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Original Articles

Negotiating everyday life in Australia: unpacking the parallel society inhabited by Asian international students through their social networks and entertainment media use

Pages 515-536 | Received 13 Mar 2014, Accepted 10 Oct 2014, Published online: 24 Dec 2014


Work on the experiences of international students in Australia often point out that these students do not successfully integrate into Australian society with many international students counting very few or no Australians as friends by the time they complete their studies. Through in-depth interviews with 47 Melbourne-based higher education international students from Asia – the source of Australia's largest export education market – this study explores the ways in which international students navigate their everyday experiences in their host nation. The findings suggest that Asian international students live in a parallel society almost exclusively made up of fellow international students who primarily come from the home nation and the Asian region. This parallel society allows them to create both a sense of belonging in Australia yet not to Australia due to disengagement from local society and culture. By investigating their social networks (society) together with their consumption of entertainment media (culture), this study presents an indirect yet creative way of understanding how international students negotiate everyday life as transient migrants in the Australian city of Melbourne. Doing so, this research highlights the ways in which international students make use of social networks and entertainment media to feel a sense of belonging in a foreign country.


I would like to thank the three anonymous reviewers for their time and valuable feedback.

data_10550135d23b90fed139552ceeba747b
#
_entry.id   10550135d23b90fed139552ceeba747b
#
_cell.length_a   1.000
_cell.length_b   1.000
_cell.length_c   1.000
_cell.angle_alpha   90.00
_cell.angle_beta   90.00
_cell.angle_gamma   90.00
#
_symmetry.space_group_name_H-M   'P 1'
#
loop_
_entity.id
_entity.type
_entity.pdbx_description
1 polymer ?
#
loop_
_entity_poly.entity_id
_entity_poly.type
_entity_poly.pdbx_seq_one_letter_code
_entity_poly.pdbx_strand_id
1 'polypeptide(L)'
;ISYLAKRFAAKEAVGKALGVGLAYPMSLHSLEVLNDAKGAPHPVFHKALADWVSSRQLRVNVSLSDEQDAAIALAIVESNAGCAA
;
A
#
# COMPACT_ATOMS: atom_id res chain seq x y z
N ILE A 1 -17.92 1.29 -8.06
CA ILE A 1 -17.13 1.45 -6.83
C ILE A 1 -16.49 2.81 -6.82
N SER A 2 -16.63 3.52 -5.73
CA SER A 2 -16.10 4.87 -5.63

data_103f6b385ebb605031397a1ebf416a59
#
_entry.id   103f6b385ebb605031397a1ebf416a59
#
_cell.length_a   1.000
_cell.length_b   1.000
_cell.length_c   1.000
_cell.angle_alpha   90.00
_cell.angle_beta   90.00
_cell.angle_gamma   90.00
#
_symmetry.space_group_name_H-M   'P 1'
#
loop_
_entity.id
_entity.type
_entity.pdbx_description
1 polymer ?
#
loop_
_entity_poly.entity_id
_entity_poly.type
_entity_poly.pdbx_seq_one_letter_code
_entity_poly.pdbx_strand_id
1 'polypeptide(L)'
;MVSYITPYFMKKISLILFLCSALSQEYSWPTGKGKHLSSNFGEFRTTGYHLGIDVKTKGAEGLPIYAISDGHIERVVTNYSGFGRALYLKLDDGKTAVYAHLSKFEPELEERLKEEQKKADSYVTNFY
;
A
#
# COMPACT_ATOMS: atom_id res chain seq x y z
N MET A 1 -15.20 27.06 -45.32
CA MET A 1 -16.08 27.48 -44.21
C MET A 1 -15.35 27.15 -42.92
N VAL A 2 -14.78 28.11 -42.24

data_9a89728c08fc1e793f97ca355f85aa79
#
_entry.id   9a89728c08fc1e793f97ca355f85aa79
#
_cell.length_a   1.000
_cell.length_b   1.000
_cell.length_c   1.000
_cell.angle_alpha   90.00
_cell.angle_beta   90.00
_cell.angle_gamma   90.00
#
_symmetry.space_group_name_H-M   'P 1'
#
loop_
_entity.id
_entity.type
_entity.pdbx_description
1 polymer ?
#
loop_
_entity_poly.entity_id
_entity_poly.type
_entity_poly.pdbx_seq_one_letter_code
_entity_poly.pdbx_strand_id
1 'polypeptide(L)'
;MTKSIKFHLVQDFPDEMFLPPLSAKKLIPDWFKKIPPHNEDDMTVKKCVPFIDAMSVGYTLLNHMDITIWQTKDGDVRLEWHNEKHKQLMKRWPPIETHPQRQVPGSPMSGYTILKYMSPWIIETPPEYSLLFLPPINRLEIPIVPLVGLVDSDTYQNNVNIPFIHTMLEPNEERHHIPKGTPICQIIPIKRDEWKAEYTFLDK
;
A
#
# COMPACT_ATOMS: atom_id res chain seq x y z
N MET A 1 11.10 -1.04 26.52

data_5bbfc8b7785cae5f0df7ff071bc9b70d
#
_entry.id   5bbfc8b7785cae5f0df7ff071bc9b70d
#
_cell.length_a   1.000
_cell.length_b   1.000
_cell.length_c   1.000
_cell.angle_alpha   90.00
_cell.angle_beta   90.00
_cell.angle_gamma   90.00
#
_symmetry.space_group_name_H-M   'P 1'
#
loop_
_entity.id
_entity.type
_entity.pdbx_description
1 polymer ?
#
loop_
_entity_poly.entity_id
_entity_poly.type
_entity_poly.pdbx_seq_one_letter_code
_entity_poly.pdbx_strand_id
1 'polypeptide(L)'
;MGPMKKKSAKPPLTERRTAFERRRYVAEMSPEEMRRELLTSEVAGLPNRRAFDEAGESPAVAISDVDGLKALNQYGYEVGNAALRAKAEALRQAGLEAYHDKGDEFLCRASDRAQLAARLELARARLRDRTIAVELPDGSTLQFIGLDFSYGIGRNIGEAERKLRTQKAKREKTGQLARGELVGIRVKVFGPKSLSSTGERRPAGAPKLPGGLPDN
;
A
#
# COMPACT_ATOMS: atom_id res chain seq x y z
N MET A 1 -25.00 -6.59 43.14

Disclosure statement

No potential conflict of interest was reported by the authors.


1. While Australia is also host to students on exchange/study abroad, this paper does not include them under the banner of ‘international students'. International students in this paper are full-fee paying students. In other words, their education in Australia is not subsidised by the Australian government as it is for local students. Largely international students fund their education in Australia through private means. Some students might be funded by scholarships from their home nations or by Australian programmes such as the Australian Agency for International Development and International Postgraduate Research Scholarships.

2. The term ‘overseas student’ was used more frequently in the 1980s and 1990s before the current term ‘international student’.

3. There are official organisations such as AEI and International Education Association Inc. committed to improving the welfare of international students through policy and research together with sectors of local government dedicated to ‘enhanc[ing] the wellbeing and experience of life for international students in Melbourne’ (City of Melbourne Citation2013).

4. Australia famously abolished its White Australia Policy in 1973. This policy dictated a preference for migration from certain European countries, particularly Britain.

5. Since the late 2000s, these discussions have increasingly included asylum seekers.

6. All English-language courses are aimed at international students where English is not their primary language.

7. Both Malaysia and Singapore are similar multicultural nations which support Chinese, Malay and Indian ethnic groups as well as a shared British colonial history.

8. The terms are derived from Mandarin and Cantonese, respectively, and are often used in other places which support a Chinese diaspora such as Malaysia, Taiwan and Hong Kong. However, the terms are not limited in use to ethnic Chinese but as in Singapore are part of everyday usage by the different ethnicities in these places.

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